The Port Authority of New York and New Jersey has reversed plans to ban older trucks that fail to meet emission standards from hauling cargo at the Newark and Elizabeth seaports.

BIG_TAU, ThinkStock
BIG_TAU, ThinkStock

The agency and the U.S. Environmental Protection Agency announced five years ago they would deny entry to all trucks that didn't meet 2007 federal emission standards beginning next year to help improve air quality, but officials said they underestimated the cost.

Port Authority spokesman Steve Coleman told The Record ( newspaper it would have cost more than $150 million in grants to drivers to help replace 6,300 trucks built before 2007.

"Nobody realized the scope of the issue then compared to today," Coleman said.

The agency is instead committing $1.2 million to help drivers who own their own vehicles to replace about 400 trucks, along with $9 million from federal agencies. Trucks that are older than 2007 and already registered at the ports will still be able to pick up and drop off cargo. Older trucks that aren't registered will be banned.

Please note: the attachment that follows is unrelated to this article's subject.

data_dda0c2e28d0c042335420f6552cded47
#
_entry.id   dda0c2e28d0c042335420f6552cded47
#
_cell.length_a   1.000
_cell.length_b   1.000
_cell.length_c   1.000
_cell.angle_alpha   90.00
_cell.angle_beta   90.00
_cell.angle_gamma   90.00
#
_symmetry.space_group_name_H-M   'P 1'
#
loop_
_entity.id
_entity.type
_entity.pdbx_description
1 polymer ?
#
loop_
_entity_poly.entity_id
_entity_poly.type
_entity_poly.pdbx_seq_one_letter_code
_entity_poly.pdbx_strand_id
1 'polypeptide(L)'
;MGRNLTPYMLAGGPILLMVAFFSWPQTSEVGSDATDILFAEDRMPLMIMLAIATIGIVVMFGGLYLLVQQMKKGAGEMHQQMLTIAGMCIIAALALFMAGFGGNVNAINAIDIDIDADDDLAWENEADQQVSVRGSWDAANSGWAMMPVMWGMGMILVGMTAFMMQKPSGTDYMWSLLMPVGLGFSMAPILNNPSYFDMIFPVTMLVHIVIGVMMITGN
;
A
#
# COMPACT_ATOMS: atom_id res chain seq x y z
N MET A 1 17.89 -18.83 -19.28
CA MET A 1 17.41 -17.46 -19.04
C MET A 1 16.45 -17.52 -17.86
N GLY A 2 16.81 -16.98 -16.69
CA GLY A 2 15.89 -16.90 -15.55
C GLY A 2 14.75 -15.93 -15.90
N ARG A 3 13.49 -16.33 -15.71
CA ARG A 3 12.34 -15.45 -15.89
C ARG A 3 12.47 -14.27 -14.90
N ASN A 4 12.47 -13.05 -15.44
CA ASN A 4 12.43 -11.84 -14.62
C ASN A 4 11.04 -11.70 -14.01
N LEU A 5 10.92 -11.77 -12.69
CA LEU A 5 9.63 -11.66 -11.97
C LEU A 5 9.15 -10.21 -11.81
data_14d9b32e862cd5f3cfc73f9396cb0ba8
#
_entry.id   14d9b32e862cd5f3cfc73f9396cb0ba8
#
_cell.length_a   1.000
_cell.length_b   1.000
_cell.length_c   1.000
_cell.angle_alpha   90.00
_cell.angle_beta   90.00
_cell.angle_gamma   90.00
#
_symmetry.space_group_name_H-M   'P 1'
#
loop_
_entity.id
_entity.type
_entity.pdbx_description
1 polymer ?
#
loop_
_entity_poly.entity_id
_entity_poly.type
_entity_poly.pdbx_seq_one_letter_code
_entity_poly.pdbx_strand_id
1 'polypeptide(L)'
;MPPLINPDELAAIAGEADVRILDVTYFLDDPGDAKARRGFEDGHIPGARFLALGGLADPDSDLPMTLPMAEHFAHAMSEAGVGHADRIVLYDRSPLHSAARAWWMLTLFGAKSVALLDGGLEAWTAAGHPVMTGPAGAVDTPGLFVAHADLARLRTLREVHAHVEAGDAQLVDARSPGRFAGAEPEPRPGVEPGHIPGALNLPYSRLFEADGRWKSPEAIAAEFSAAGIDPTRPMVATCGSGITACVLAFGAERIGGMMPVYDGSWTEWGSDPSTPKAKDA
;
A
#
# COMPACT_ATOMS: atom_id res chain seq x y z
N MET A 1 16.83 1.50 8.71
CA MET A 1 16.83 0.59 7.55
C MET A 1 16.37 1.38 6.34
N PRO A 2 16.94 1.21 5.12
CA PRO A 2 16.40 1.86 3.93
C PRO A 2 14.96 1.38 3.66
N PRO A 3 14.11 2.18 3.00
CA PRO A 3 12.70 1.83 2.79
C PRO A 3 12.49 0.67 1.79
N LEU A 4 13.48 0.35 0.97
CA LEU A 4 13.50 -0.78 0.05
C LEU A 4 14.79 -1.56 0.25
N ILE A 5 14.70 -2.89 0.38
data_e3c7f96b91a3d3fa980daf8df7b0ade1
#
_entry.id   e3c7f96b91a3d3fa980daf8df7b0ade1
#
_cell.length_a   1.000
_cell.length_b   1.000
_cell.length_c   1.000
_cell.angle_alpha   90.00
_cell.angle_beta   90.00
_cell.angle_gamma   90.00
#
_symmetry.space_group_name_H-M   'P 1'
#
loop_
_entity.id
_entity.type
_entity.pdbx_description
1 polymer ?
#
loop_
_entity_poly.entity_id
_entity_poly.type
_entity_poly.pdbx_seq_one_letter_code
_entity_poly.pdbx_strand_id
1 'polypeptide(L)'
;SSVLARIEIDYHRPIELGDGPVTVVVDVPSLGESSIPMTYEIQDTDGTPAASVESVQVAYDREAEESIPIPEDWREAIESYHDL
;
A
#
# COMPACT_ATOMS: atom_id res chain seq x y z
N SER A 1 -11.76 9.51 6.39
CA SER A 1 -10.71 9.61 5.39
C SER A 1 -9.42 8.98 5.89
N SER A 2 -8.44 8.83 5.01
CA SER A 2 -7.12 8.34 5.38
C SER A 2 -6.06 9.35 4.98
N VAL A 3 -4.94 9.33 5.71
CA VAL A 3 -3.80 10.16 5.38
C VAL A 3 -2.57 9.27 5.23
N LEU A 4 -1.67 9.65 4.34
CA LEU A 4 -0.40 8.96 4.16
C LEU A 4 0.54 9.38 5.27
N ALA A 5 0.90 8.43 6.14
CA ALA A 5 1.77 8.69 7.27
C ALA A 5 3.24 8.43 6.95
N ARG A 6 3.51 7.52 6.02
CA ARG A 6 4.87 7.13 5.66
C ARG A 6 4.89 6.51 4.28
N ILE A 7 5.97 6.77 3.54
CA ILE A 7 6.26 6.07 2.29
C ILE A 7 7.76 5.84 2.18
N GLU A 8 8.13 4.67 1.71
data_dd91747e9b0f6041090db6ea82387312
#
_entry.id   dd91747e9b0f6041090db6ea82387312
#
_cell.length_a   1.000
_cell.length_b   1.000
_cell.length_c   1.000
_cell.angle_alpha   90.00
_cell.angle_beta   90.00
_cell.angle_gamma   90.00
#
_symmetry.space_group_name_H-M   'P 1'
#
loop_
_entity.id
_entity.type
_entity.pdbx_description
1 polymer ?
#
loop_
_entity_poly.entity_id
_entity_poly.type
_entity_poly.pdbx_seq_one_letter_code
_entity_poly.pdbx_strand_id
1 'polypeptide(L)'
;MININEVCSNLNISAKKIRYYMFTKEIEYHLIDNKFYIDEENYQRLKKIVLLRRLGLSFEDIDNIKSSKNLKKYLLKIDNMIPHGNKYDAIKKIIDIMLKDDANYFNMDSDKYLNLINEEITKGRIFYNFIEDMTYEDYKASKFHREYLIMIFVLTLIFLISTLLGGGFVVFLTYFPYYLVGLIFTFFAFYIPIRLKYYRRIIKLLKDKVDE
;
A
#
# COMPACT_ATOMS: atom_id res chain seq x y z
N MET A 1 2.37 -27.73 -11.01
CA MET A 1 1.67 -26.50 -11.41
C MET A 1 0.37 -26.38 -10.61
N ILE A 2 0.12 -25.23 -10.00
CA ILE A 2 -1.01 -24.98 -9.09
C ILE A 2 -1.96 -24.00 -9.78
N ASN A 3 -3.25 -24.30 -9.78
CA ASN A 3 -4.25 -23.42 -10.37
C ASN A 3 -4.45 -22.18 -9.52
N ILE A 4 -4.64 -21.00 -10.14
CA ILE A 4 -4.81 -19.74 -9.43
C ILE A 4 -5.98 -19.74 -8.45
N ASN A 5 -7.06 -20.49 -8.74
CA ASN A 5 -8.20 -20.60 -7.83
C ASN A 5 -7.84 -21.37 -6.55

Clean-air advocates, upset by the move, said the Port Authority had detailed numbers in 2010 on how many trucks they would have to deal with by 2017.

"For them to say they didn't know the scope of the problem is absurd," said Amy Goldsmith, chairwoman of the Coalition for Healthy Ports.

Coleman said that of the 9,000 trucks that regularly serve the ports, about 2,700 have newer, cleaner engines.

"We're stopping the bleeding," Coleman said. "Older trucks won't be added to the registry."

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